SPOILER ALERT: Details about plot are revealed in the following post (since the plot is what I’m interested in spouting off about), so skip it if you plan to write me an angry letter because I told you that yes, Darth Vader really is Luke’s father.
Last Saturday afternoon I went to see Stranger Than Fiction, the new sorta-comedy directed by Marc Forster (Monster’s Ball, Neverland) and starring Will Ferrell, Emma Thompson, Dustin Hoffman and Maggie Gyllenhaal. It’s a winsome and whimsical little movie that manages to be both smart and heartfelt, and it rides the fine line between charming and too precious without crossing over to smarmy.
Stranger Than Fiction will be to Will Ferrell’s career what The Truman Show was to Jim Carrey’s. Ferrell proves that he can, in fact, act, and it’s great to see him pull off poignantly humorous just as well as he does raucously silly. Ferrell plays Harold Crick, an IRS auditor who lives his life by the numbers until one morning while brushing his teeth (exactly 32 times in every direction), he hears a mysterious woman’s voice narrating his every move. He’s pretty sure he’s not crazy, since the voice isn’t telling him to blow people up or start a tinfoil hat company, but it’s unnerving nonetheless. He eventually enlists the help of a prominent literature professor (Hoffman) to help him figure out what author could be narrating his (so far, rather uneventful) life.
The author is Karen Eiffel (Thompson), a celebrated novelist who hasn’t written a thing in 10 years, and who is struggling to figure out the ending for what might possibly be her crowning literary achievement, Death and Taxes. Eiffel always kills her hero, and thus is born the film’s driving conflict: Harold doesn’t want to die, not now, not just as he’s starting to truly live his life — this shift, ironically, due to the insistent British voice in his head telling him how narrow and pointless is his existence.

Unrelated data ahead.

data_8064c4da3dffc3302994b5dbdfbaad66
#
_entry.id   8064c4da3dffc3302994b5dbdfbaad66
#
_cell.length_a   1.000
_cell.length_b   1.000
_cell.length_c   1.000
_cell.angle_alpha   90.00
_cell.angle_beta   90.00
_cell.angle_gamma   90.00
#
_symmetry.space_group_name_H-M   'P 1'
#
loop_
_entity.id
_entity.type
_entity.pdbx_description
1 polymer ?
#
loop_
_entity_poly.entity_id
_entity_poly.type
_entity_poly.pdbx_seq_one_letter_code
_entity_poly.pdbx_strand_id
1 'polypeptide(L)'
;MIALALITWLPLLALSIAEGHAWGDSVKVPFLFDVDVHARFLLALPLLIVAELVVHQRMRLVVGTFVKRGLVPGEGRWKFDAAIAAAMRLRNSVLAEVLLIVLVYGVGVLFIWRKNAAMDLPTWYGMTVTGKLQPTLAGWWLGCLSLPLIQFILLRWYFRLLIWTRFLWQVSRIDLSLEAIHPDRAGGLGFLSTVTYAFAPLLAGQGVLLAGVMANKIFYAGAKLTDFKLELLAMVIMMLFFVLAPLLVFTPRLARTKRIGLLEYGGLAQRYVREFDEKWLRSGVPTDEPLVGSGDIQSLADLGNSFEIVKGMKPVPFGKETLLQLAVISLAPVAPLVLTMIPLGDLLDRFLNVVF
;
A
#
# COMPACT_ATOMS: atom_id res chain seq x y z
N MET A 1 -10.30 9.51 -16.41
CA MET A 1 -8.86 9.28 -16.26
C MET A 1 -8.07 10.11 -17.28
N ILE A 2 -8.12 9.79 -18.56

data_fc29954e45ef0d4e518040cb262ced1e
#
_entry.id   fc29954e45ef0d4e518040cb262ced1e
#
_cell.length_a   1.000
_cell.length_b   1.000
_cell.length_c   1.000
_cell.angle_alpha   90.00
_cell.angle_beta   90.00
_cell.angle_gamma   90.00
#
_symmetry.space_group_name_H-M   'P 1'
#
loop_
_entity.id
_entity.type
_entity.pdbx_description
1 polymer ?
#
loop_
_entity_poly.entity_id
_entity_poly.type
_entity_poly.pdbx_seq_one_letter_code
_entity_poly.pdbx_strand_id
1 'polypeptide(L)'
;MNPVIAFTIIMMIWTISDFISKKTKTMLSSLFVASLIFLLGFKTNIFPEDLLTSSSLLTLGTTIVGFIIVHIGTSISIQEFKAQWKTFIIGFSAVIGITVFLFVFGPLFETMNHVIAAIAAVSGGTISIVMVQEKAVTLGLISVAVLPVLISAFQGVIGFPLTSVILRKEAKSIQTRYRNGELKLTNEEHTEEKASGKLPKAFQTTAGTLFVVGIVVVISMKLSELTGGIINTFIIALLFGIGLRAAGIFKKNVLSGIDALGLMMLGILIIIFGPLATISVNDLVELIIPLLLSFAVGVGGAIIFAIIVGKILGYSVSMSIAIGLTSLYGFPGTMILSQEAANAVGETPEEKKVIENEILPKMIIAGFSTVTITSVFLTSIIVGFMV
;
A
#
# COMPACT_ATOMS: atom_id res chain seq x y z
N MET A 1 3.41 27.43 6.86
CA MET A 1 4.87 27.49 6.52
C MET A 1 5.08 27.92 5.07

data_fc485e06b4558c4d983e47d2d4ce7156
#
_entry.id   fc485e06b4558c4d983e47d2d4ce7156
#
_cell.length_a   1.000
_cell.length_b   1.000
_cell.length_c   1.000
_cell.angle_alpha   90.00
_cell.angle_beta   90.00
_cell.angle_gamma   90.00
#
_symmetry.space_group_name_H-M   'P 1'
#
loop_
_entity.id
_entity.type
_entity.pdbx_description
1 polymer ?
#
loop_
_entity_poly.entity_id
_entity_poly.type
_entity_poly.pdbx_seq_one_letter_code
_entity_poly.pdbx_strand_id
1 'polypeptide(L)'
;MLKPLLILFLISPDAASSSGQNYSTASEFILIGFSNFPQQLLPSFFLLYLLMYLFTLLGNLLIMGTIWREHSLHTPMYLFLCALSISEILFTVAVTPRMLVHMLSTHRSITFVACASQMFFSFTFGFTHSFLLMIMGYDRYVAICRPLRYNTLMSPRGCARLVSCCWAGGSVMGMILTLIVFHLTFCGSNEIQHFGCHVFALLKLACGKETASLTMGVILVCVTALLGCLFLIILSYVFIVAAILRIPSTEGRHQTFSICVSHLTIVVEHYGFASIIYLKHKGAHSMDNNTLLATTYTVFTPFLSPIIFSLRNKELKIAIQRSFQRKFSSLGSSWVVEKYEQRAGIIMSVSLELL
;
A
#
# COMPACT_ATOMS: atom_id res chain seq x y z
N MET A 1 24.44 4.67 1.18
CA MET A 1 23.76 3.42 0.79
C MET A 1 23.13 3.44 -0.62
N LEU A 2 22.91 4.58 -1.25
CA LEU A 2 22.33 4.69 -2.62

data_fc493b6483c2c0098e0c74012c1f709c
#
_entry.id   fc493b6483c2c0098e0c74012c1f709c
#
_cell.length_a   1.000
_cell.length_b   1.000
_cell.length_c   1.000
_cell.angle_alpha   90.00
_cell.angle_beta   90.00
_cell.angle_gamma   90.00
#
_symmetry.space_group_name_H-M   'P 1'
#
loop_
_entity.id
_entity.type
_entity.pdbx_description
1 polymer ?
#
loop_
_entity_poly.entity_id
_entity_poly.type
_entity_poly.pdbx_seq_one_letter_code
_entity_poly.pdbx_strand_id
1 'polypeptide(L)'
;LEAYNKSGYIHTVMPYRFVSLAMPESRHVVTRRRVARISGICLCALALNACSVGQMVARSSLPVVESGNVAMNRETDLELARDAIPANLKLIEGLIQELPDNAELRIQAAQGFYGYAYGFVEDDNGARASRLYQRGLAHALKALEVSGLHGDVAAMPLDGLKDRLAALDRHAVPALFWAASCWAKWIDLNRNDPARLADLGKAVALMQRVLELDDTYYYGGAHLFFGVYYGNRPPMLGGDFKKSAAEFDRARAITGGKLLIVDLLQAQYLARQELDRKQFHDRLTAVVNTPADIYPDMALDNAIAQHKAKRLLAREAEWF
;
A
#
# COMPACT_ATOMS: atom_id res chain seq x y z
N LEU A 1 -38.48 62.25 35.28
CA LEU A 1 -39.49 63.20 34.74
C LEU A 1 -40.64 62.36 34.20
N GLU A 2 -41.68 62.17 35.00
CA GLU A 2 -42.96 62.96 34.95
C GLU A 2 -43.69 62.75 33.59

This, for me, is the film’s most powerful and subtle theme: that being part of a story is what gives us meaning. It is only after Harold discovers the import of his smallest action or thought to the larger narrative that he begins to value those little choices, realizing that he can’t help but affect the ultimate outcome, whatever that may be.
The conflict escalates when Harold finally tracks down the reclusive Eiffel and is given the chance to read the drafted ending, in which (here’s the spoiler, folks) he dies a heroic and meaningful death. Harold now has a choice: Will he serve the story by going bravely to his demise (thereby redeeming his previously meaningless existence), or will he choose to save his meager life (thereby refusing the Grand Narrative that offers justification)?
The parallels with the spiritual (and particularly, the Christian) life are probably quite obvious by now, and I don’t want to disrespect your intelligence by beating a very dead horse. I also don’t want to give away the ending, because that would just be rude. But let me say this: When I emerged from the theater on Saturday afternoon, I felt glad — so glad, nearly to the point of giddiness — that an almost-absurd little film about death and taxes could remind me how sweet it is to be part of a Story, and I felt even more convinced that telling compelling and true stories is a necessary element of what it means to be human, full of meaning and possibility.